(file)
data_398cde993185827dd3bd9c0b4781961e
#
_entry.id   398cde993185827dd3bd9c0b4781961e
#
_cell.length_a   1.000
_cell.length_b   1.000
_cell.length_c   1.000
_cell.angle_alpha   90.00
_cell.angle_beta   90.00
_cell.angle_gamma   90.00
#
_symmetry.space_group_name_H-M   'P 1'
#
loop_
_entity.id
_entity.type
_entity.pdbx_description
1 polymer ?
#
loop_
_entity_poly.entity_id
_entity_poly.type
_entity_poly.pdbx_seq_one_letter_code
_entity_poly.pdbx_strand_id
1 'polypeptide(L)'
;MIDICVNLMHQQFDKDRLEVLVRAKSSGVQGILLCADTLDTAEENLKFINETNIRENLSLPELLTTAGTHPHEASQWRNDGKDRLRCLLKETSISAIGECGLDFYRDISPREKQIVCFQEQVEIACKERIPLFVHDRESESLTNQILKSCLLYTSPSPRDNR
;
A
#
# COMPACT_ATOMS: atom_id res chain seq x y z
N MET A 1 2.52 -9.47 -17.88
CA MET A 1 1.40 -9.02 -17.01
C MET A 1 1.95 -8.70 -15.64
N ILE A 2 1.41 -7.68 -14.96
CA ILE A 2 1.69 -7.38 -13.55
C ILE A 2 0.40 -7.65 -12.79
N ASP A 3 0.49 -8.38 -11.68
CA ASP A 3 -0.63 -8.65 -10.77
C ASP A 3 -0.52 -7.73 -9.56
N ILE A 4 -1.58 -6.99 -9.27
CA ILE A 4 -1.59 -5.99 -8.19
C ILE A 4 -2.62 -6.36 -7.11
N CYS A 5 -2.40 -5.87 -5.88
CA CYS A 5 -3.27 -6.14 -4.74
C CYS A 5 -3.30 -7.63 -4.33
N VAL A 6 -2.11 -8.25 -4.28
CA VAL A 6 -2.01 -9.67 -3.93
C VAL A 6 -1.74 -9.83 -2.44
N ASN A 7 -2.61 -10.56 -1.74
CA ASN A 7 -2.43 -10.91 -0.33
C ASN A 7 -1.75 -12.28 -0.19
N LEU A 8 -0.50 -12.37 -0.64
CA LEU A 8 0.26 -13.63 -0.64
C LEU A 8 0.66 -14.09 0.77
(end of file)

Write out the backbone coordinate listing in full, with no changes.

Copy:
data_398cde993185827dd3bd9c0b4781961e
#
_entry.id   398cde993185827dd3bd9c0b4781961e
#
_cell.length_a   1.000
_cell.length_b   1.000
_cell.length_c   1.000
_cell.angle_alpha   90.00
_cell.angle_beta   90.00
_cell.angle_gamma   90.00
#
_symmetry.space_group_name_H-M   'P 1'
#
loop_
_entity.id
_entity.type
_entity.pdbx_description
1 polymer ?
#
loop_
_entity_poly.entity_id
_entity_poly.type
_entity_poly.pdbx_seq_one_letter_code
_entity_poly.pdbx_strand_id
1 'polypeptide(L)'
;MIDICVNLMHQQFDKDRLEVLVRAKSSGVQGILLCADTLDTAEENLKFINETNIRENLSLPELLTTAGTHPHEASQWRNDGKDRLRCLLKETSISAIGECGLDFYRDISPREKQIVCFQEQVEIACKERIPLFVHDRESESLTNQILKSCLLYTSPSPRDNR
;
A
#
# COMPACT_ATOMS: atom_id res chain seq x y z
N MET A 1 2.52 -9.47 -17.88
CA MET A 1 1.40 -9.02 -17.01
C MET A 1 1.95 -8.70 -15.64
N ILE A 2 1.41 -7.68 -14.96
CA ILE A 2 1.69 -7.38 -13.55
C ILE A 2 0.40 -7.65 -12.79
N ASP A 3 0.49 -8.38 -11.68
CA ASP A 3 -0.63 -8.65 -10.77
C ASP A 3 -0.52 -7.73 -9.56
N ILE A 4 -1.58 -6.99 -9.27
CA ILE A 4 -1.59 -5.99 -8.19
C ILE A 4 -2.62 -6.36 -7.11
N CYS A 5 -2.40 -5.87 -5.88
CA CYS A 5 -3.27 -6.14 -4.74
C CYS A 5 -3.30 -7.63 -4.33
N VAL A 6 -2.11 -8.25 -4.28
CA VAL A 6 -2.01 -9.67 -3.93
C VAL A 6 -1.74 -9.83 -2.44
N ASN A 7 -2.61 -10.56 -1.74
CA ASN A 7 -2.43 -10.91 -0.33
C ASN A 7 -1.75 -12.28 -0.19
N LEU A 8 -0.50 -12.37 -0.64
CA LEU A 8 0.26 -13.63 -0.64
C LEU A 8 0.66 -14.09 0.77